December 2020

2020: What on Earth Happened??

No one could have predicted the incredible shake-up which Covid19 has brought to transport and travel in Edinburgh, Scotland, the UK and worldwide in 2020 – as just one element of its shock to every aspect of life. Conversely it was modern transport, notably flying, which caused such rapid spread of the original and the mutated virus.

In greatly changed circumstances, Spokes volunteers continued working for a safer and more people-friendly city and country, where cycling and walking are the norm for local trips, public and shared transport is encouraged, and car dominance is reduced. Perhaps surprisingly, despite Covid, all but two of our nine Edinburgh 2020 pre-pandemic predictions came true to a greater or lesser extent!

Spokes in 2020

  • Key-worker support – thanks to generous membership donations we contributed £2000 to Edinburgh Bike Station and Bridge8 Hub to help key workers get to work by bike
  • Spokes maps group – Our Midlothian map was published, to great acclaim. Some 20+ members are now surveying Edinburgh in detail for a new Edinburgh edition, provisionally due summer 2021.
  • Spokes planning group – In addition to usual activities, we responded to some 70 Spaces for People consultations – hence the unreadable graphic below! See here for the original, with links to the consultations and our responses
  • Local Groupslocal groups in Porty, South Edinburgh and Dalkeith have promoted bike use in many ways and responded to local-area consultations. Porty in particular is in detailed discussion with the Council over the junction which has seen two cyclist deaths in two years.

Covid19 and transport in 2020

  • Working from home has become a sudden reality for huge numbers of office workers
  • Public transport has seen many people warned and/or scared off – paradoxically perhaps now making it pretty safe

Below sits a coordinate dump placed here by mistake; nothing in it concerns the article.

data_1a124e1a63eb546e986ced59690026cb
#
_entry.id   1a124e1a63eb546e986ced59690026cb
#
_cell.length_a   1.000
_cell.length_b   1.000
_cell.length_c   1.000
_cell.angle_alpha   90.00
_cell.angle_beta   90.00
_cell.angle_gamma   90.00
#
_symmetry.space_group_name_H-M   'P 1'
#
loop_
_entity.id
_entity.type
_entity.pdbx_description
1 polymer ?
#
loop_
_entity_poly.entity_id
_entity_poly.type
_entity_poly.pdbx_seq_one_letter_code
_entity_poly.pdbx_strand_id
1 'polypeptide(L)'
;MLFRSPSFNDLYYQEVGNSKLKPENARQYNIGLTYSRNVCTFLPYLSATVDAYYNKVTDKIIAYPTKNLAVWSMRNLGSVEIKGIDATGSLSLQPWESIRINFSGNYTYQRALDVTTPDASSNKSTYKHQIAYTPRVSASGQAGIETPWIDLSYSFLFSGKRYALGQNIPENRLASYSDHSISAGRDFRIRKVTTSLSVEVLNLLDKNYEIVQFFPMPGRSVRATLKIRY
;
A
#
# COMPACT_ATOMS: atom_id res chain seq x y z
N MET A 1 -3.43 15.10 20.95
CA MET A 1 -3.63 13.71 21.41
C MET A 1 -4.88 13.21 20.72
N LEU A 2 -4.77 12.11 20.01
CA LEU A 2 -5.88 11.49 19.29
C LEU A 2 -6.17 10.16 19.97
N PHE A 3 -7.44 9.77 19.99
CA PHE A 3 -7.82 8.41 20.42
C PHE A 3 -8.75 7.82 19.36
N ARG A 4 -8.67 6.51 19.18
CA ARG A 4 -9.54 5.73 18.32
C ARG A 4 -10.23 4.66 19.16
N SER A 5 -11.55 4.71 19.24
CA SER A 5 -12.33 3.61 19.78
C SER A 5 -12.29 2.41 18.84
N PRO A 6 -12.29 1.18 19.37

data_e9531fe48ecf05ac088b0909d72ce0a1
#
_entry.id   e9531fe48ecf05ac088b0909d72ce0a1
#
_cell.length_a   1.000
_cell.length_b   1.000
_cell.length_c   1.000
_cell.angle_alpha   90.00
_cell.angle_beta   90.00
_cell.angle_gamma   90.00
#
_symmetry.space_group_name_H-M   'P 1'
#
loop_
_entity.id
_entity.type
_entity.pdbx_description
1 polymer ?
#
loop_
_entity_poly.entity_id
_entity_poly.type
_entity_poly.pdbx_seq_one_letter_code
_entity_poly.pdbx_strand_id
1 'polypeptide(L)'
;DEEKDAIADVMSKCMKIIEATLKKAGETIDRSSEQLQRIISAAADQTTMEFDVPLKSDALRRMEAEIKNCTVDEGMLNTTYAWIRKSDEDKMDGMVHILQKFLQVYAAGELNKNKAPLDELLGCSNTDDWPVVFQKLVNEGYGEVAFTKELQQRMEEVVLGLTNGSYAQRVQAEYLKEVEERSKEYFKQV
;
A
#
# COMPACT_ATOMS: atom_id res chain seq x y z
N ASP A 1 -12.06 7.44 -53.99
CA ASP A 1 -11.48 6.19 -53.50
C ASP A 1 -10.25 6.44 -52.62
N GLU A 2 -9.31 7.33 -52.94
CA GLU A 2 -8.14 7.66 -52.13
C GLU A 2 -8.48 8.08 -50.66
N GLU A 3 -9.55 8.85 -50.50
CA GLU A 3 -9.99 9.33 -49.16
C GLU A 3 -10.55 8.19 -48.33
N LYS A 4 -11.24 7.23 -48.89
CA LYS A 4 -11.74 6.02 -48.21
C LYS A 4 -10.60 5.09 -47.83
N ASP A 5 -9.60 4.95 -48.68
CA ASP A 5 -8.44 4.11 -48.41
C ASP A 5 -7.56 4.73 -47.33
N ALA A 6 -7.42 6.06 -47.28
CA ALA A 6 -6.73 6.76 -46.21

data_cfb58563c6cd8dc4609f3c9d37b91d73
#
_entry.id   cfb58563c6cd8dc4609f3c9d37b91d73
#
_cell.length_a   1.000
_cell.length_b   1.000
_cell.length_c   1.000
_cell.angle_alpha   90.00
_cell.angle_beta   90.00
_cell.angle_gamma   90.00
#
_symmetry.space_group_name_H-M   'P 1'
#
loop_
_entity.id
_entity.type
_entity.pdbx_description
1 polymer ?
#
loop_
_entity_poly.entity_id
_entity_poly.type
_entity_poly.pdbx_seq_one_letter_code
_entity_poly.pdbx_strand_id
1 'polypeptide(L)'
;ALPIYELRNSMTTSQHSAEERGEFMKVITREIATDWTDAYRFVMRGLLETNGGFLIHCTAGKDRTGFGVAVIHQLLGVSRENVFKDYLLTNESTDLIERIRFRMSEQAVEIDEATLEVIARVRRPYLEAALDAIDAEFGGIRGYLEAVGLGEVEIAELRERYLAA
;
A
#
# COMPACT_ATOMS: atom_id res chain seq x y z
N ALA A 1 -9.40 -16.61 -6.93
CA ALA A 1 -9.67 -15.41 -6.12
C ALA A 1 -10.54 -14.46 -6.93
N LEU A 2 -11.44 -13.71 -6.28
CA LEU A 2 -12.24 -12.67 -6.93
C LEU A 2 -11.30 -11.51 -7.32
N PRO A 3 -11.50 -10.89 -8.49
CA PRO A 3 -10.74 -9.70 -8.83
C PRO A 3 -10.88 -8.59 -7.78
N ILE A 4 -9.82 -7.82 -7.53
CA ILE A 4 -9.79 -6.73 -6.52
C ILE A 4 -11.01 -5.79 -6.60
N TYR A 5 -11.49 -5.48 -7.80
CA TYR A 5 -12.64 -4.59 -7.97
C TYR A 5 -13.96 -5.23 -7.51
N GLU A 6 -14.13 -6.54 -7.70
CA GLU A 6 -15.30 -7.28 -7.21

• Total commuting has fallen (our count is an example) for many covid-related reasons: but car use is approaching previous levels as former car travellers who now work at home are replaced at the wheel by former public transport users
  • Road casualties have fallen (because fewer cars?) but casualty rates and speed-related lawlessness appear to have risen (because of the change in the population of drivers?)
  • Pop-up cycle and walk facilities, funded by government, have appeared extensively in urban areas across the UK – including some 30km of semi-segregated bike lanes in Edinburgh. Whilst we don’t yet know of any representative local surveys post-implementation, an early survey in the West Midlands suggests a very positive overall reaction to such schemes. This ties in well with pre-pandemic local surveys such as Edinburgh Bike Life which found 74% supporting new cycle tracks even where this meant less space for other traffic.
  • Air travel has fallen drastically – and to its severe climate impacts has now been added an understanding of its drastic pandemic-spreading potential, with the original and mutated coronviruses transported rapidly between countries.

Edinburgh bike policy in 2020

Of our 9 predictions for 2020, two haven’t yet happened, both of which, sadly, are vital health and safety measures – though given Covid, perhaps 2 out of 9 is not bad!
  • Tramline blackspot safety measures (phase 3) Crashes and injuries continue on the existing tramlines, with perhaps half the crashes being at five city centre blackspots where the Council has approved physical remedial measures. But, due to Covid and difficult contractor negotiations, these measures are still not in place (apart from some cycle advance traffic lights). We understand that the contractor negotiations are largely resolved, so let us hope implementation is soon.
  • Low Emission Zone To great disappointment, the Scottish Government postponed the LEZs planned for Scotland’s four biggest cities, including Edinburgh, from late 2020 till Spring 2022 at the earliest. Whilst blamed partly on Covid the delay seems excessive. Meanwhile, following a series of court cases, and a determined mother of Ella Kissi-Debrah, the nine-year-old’s death certificate has, for the first time in the UK, included pollution as a cause of death.